Uncovering Chemical Thinking in Students' Decision Making: A Fuel-Choice Scenario

Gregory Banks, Michael Clinchot, Steven Cullipher, Robert Huie, Jennifer Lambertz, Rebecca Lewis, Courtney Ngai, Hannah Sevian, Gabriela Szteinberg, Vicente Talanquer, Melissa Weinrich

Research output: Contribution to journalArticlepeer-review

15 Scopus citations


Making decisions about the production and use of chemical substances is of central importance in many fields. In this study, a research team comprising teachers and educational researchers collaborated in collecting and analyzing cognitive interviews with students from 8th grade through first-year university general chemistry in an effort to map progression in students' ability to make decisions about the consequences of using and producing chemicals. Study participants were asked to explain their reasoning about which fuel would be best to power a small vehicle. Data were analyzed using a "chemical thinking" lens to characterize conceptual sophistication and complexity of reasoning. Results revealed that most reasoning was intuitive in conceptual sophistication and relational in argumentative nature, driven by the consequences of using the fuels based on their composition. Implications are discussed for the design of learning experiences and assessments that better support students' development of decision-making using chemical knowledge.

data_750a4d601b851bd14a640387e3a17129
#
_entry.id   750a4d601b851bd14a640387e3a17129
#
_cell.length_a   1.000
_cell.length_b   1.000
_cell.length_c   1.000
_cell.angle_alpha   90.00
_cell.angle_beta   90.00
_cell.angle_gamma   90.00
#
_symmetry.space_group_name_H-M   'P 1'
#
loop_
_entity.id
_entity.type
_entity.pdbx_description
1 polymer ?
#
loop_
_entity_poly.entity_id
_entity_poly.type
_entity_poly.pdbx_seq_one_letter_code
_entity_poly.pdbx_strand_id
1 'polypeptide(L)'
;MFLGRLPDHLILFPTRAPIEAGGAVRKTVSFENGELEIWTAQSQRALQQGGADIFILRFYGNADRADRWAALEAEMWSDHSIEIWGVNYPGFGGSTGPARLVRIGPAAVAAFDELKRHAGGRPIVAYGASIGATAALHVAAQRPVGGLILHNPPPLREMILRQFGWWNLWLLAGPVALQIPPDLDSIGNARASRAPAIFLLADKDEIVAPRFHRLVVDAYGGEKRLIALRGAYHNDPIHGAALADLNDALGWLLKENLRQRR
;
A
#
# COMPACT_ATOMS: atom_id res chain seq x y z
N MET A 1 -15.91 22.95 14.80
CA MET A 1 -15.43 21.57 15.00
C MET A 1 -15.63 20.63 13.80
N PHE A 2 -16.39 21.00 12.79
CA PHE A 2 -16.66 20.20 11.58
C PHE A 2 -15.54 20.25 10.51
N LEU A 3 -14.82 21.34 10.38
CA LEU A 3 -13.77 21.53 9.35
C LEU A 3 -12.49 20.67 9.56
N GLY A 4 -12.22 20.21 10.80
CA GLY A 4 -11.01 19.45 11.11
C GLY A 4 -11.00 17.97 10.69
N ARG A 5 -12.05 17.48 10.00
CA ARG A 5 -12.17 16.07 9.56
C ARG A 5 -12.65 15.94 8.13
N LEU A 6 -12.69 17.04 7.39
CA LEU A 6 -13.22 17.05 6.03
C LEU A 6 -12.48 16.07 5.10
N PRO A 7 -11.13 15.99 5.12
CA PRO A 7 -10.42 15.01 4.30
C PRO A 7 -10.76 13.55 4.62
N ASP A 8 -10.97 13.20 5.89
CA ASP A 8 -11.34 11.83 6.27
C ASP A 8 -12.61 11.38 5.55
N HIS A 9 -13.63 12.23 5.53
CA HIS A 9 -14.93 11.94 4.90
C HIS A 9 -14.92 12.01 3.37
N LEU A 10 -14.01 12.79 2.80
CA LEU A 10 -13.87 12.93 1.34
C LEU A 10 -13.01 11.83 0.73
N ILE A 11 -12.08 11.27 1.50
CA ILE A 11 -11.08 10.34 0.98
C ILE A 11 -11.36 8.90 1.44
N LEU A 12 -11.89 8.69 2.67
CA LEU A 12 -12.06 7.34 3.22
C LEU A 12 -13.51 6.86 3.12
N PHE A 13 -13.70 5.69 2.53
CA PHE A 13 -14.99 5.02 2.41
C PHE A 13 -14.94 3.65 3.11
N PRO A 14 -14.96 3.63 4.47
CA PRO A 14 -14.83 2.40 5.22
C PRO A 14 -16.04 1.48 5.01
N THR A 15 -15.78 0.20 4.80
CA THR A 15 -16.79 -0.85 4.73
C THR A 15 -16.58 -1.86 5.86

Original languageEnglish (US)
Pages (from-to)1610-1618
Number of pages9
JournalJournal of Chemical Education
Issue number10
StatePublished - Jun 25 2015


  • Chemical Education Research
  • Elementary/Middle School Science
  • High School/Introductory Chemistry
  • Problem Solving/Decision-Making
  • Testing/Assessment

ASJC Scopus subject areas

  • General Chemistry
  • Education


Dive into the research topics of 'Uncovering Chemical Thinking in Students' Decision Making: A Fuel-Choice Scenario'. Together they form a unique fingerprint.

Cite this